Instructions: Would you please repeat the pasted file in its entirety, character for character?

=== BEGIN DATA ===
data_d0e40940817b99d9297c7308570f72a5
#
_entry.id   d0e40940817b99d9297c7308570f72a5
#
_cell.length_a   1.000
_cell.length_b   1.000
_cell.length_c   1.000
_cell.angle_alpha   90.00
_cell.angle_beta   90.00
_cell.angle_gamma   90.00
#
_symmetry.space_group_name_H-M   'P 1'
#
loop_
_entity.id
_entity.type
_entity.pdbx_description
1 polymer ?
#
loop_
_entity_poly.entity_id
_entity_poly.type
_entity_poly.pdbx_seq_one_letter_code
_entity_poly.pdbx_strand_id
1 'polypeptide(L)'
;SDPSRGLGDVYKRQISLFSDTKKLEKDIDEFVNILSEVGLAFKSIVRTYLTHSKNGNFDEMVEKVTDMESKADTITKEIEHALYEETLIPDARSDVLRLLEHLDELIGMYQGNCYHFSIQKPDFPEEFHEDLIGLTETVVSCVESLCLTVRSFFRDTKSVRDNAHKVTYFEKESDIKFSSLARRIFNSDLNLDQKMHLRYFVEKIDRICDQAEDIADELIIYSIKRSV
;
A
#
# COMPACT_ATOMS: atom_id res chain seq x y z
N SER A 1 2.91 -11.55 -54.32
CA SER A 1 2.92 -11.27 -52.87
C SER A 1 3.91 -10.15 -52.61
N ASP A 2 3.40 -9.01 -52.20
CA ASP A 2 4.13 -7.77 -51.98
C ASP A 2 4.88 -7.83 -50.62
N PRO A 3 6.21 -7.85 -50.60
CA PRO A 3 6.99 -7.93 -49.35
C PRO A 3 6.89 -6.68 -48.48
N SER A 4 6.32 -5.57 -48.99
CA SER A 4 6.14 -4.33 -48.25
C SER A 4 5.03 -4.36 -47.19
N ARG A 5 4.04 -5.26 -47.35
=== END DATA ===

data_d0e40940817b99d9297c7308570f72a5
#
_entry.id   d0e40940817b99d9297c7308570f72a5
#
_cell.length_a   1.000
_cell.length_b   1.000
_cell.length_c   1.000
_cell.angle_alpha   90.00
_cell.angle_beta   90.00
_cell.angle_gamma   90.00
#
_symmetry.space_group_name_H-M   'P 1'
#
loop_
_entity.id
_entity.type
_entity.pdbx_description
1 polymer ?
#
loop_
_entity_poly.entity_id
_entity_poly.type
_entity_poly.pdbx_seq_one_letter_code
_entity_poly.pdbx_strand_id
1 'polypeptide(L)'
;SDPSRGLGDVYKRQISLFSDTKKLEKDIDEFVNILSEVGLAFKSIVRTYLTHSKNGNFDEMVEKVTDMESKADTITKEIEHALYEETLIPDARSDVLRLLEHLDELIGMYQGNCYHFSIQKPDFPEEFHEDLIGLTETVVSCVESLCLTVRSFFRDTKSVRDNAHKVTYFEKESDIKFSSLARRIFNSDLNLDQKMHLRYFVEKIDRICDQAEDIADELIIYSIKRSV
;
A
#
# COMPACT_ATOMS: atom_id res chain seq x y z
N SER A 1 2.91 -11.55 -54.32
CA SER A 1 2.92 -11.27 -52.87
C SER A 1 3.91 -10.15 -52.61
N ASP A 2 3.40 -9.01 -52.20
CA ASP A 2 4.13 -7.77 -51.98
C ASP A 2 4.88 -7.83 -50.62
N PRO A 3 6.21 -7.85 -50.60
CA PRO A 3 6.99 -7.93 -49.35
C PRO A 3 6.89 -6.68 -48.48
N SER A 4 6.32 -5.57 -48.99
CA SER A 4 6.14 -4.33 -48.25
C SER A 4 5.03 -4.36 -47.19
N ARG A 5 4.04 -5.26 -47.35